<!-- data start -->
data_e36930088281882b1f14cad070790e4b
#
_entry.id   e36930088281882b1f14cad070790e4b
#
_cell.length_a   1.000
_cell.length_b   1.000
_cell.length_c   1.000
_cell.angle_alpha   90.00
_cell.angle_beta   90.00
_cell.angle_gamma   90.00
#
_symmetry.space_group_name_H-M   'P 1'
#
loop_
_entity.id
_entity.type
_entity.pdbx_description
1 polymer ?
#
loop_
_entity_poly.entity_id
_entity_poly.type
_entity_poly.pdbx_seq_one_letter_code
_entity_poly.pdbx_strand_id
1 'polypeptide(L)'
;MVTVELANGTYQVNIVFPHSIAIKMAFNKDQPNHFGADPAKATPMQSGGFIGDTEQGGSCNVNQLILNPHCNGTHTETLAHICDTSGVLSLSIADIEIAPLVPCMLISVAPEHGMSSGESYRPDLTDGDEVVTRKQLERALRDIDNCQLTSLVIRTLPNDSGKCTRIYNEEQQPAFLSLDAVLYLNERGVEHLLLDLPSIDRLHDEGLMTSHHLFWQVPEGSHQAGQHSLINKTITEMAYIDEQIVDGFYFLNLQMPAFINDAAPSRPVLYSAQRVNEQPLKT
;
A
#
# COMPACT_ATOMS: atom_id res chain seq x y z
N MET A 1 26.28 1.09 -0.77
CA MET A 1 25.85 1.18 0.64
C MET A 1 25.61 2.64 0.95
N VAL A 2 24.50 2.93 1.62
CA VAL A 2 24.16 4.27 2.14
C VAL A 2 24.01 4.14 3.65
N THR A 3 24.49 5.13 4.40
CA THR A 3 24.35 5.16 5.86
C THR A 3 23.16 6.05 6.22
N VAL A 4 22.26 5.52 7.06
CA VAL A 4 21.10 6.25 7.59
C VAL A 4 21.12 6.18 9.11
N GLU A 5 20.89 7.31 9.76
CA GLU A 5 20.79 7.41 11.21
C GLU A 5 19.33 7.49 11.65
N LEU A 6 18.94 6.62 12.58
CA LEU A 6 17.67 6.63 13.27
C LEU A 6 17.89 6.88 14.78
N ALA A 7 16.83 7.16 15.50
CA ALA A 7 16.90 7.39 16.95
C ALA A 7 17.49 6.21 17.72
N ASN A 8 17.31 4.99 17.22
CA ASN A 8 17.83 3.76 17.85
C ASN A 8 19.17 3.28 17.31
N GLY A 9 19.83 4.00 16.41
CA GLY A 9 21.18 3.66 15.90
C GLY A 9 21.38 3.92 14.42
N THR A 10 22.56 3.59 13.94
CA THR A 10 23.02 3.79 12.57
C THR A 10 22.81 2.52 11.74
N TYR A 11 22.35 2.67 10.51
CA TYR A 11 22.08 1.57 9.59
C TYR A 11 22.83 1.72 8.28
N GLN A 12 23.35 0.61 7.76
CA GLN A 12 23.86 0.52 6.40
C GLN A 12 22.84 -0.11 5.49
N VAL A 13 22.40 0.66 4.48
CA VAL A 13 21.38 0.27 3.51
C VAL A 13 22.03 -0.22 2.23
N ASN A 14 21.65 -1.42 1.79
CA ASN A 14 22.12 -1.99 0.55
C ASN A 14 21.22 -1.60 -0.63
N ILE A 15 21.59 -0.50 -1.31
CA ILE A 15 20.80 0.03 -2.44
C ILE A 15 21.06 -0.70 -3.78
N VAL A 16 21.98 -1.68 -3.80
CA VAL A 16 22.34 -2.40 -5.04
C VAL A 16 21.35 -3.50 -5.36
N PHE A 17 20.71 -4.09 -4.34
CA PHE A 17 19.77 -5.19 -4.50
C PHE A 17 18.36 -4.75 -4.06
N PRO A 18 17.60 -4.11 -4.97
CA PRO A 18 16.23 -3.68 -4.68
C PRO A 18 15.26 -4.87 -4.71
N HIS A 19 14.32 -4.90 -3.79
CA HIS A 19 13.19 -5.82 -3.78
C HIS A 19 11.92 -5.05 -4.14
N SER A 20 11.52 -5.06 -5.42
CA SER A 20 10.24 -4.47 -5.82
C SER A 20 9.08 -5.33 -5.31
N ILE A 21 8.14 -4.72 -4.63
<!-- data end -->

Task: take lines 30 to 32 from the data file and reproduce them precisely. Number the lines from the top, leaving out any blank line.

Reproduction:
# COMPACT_ATOMS: atom_id res chain seq x y z
N MET A 1 26.28 1.09 -0.77
CA MET A 1 25.85 1.18 0.64